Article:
Candy Slain Murder
by Maddie Day
December arrives to provide a Christmassy backdrop to this cozy mystery set in the little town of South Lick, Indiana, where Robbie Jordan owns a breakfast and lunch restaurant that also features vintage cookware for sale. There is a cast of regulars making their appearance in Maddie Day’s Candy Slain Murder, but remain fearless, dear Reader, as the author’s talents include bringing the reader quickly on board with Robbie’s friends and family.
This mystery includes a cold case and a new murder case that appear to be connected. There are a number of characters with potential motives that Robbie has to sort through as she informally interviews various persons of interest as well as those whose knowledge might contribute to her investigations.
Another thread in the story is the surprise appearance of the mysterious half-brother of one of Robbie’s employees. Protective of those she loves, Robbie is concerned that this man’s claims might not be legitimate. Even his religious ties as a former Quaker turned Muslim are odd. They lead to a discussion of inclusiveness versus discrimination in South Lick with some B&B guests. This thread is interesting, but seems an afterthought as the couple appears only once besides meal times.
I enjoyed the book as I tried to discover the murderer or murderers along with Robbie. There were plenty of distractions to keep me guessing, although I had in mind a resolution that I wanted to see. Happily, I was correct, but it was fun to follow the characters to a satisfactory conclusion.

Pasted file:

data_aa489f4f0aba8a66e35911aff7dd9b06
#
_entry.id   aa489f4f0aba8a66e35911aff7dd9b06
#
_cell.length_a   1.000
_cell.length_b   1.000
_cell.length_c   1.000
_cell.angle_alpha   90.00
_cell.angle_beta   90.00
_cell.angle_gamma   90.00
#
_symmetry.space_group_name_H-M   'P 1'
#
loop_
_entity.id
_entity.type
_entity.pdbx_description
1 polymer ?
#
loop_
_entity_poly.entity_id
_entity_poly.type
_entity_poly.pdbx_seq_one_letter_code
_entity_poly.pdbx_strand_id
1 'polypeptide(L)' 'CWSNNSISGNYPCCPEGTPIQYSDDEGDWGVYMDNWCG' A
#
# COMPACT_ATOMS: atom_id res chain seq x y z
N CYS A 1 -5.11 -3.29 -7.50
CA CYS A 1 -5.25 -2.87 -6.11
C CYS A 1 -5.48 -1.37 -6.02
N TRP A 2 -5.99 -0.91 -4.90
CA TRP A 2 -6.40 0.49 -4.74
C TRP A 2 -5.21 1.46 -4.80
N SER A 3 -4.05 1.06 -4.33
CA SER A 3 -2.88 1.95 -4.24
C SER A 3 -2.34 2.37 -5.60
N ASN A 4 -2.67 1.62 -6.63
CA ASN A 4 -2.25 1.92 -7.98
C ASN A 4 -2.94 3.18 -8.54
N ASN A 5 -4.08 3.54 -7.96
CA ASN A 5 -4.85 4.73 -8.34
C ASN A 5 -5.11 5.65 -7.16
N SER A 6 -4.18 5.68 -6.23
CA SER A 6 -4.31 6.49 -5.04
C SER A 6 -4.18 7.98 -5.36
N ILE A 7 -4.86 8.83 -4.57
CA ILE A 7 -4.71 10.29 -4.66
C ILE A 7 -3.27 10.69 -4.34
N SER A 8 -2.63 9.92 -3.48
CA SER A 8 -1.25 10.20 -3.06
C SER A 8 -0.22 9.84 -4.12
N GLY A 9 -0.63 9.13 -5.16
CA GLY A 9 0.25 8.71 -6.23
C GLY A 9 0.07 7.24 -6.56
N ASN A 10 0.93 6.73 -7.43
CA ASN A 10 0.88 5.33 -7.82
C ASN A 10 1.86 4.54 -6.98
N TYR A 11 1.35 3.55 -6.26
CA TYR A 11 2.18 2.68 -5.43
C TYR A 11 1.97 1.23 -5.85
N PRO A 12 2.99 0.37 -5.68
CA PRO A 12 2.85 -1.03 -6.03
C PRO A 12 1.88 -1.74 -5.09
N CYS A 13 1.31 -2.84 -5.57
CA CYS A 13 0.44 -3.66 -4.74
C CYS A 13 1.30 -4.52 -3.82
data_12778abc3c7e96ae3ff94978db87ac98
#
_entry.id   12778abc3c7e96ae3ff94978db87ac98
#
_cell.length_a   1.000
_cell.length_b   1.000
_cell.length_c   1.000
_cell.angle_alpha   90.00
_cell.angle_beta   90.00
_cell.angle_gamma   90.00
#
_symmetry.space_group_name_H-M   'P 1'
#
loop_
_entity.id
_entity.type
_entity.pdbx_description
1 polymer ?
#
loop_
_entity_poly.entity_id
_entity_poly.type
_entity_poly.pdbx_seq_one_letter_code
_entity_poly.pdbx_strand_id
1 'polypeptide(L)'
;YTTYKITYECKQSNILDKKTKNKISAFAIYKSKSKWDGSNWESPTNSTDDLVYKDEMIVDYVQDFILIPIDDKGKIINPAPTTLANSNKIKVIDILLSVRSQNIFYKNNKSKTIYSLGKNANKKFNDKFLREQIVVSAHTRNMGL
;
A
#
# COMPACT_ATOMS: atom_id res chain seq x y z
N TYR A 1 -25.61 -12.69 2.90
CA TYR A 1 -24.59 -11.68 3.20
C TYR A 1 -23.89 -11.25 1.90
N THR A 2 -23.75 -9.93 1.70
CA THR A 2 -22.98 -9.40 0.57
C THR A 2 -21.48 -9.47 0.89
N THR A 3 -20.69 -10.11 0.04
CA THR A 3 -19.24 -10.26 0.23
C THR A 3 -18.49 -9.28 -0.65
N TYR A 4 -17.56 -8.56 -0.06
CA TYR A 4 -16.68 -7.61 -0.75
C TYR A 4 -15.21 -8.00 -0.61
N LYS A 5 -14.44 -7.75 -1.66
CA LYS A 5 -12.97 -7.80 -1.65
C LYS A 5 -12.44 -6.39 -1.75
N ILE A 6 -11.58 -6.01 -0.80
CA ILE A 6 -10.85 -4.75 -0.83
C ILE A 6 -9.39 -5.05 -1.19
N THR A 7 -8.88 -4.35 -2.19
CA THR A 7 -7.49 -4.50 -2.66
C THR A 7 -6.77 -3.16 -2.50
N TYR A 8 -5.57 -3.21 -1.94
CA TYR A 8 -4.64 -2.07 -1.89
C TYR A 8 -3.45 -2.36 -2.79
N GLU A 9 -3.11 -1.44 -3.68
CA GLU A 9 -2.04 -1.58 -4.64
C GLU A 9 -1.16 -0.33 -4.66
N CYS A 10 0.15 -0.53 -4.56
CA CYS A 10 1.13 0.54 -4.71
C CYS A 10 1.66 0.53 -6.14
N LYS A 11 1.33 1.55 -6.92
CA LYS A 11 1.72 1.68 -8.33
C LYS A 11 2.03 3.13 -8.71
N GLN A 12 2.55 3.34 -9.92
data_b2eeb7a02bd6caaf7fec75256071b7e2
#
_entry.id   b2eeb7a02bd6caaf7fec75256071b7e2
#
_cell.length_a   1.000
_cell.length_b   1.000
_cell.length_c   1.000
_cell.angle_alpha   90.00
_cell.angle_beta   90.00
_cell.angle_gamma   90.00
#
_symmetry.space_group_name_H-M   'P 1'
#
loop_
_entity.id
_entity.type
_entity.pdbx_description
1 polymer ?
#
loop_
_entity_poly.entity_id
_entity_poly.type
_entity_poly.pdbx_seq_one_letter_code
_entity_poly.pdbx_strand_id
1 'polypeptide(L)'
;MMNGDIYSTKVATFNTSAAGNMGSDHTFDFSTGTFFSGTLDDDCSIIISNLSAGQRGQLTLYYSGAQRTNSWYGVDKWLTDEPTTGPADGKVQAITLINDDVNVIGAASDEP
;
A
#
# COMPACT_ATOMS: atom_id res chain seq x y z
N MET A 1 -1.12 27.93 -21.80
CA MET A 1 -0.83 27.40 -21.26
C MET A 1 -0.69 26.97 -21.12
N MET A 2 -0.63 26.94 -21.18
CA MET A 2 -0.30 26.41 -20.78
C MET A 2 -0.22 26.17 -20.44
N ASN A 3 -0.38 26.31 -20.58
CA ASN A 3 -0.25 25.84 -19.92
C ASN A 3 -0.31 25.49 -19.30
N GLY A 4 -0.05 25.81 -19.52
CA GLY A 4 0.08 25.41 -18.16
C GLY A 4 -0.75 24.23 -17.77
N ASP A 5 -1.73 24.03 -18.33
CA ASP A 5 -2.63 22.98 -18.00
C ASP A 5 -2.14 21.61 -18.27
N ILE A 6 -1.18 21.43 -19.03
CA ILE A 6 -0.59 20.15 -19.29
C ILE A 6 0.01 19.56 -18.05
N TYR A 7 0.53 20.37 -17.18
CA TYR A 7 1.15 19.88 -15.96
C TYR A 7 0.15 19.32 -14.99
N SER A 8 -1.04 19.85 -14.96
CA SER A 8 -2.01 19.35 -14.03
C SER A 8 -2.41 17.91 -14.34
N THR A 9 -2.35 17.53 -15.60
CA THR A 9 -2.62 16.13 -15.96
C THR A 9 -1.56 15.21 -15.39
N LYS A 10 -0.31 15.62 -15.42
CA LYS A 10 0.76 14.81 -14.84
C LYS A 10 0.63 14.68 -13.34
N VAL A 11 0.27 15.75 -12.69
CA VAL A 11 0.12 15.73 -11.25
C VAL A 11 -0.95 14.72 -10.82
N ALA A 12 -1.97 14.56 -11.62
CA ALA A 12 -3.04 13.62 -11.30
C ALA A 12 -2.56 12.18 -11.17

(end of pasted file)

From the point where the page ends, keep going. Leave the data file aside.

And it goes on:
I would like to extend my thanks to Netgalley and to Kensington Books for giving me the opportunity to read this book in exchange for an honest review.
Notes: 1. #8 in the Country Store Mysteries Series. I have read, out of order, a few of the books in this series. All, including Candy Slain Murder, have worked well as standalones.
2. Six recipes are included in the book and several are holiday appropriate.
3. I am puzzled by Robbie’s critical comment on the celebration of Christmas in the little town. They were having a Christmas tree lighting and a visit by Santa. Robbie said of the mayor, “Corrine could have slanted the celebration in a more secular direction.” As a Christian, I think the celebration was very secular. There was no nativity scene and no mention of the birth of Jesus, which is the origin of Christmas celebrations.
Publication: September 29, 2020—Kensington
“You’re more full of questions than one of them robots on the phone. At least you ain’t asking me to press one for this and two for that.”
Buck poured on the syrup and tore into his cranberry pancakes so fast I thought they would catch on fire.
“It’s one of them, you know, fifty percent of one and a dozen of the other.” My jaw dropped at his fractured metaphor.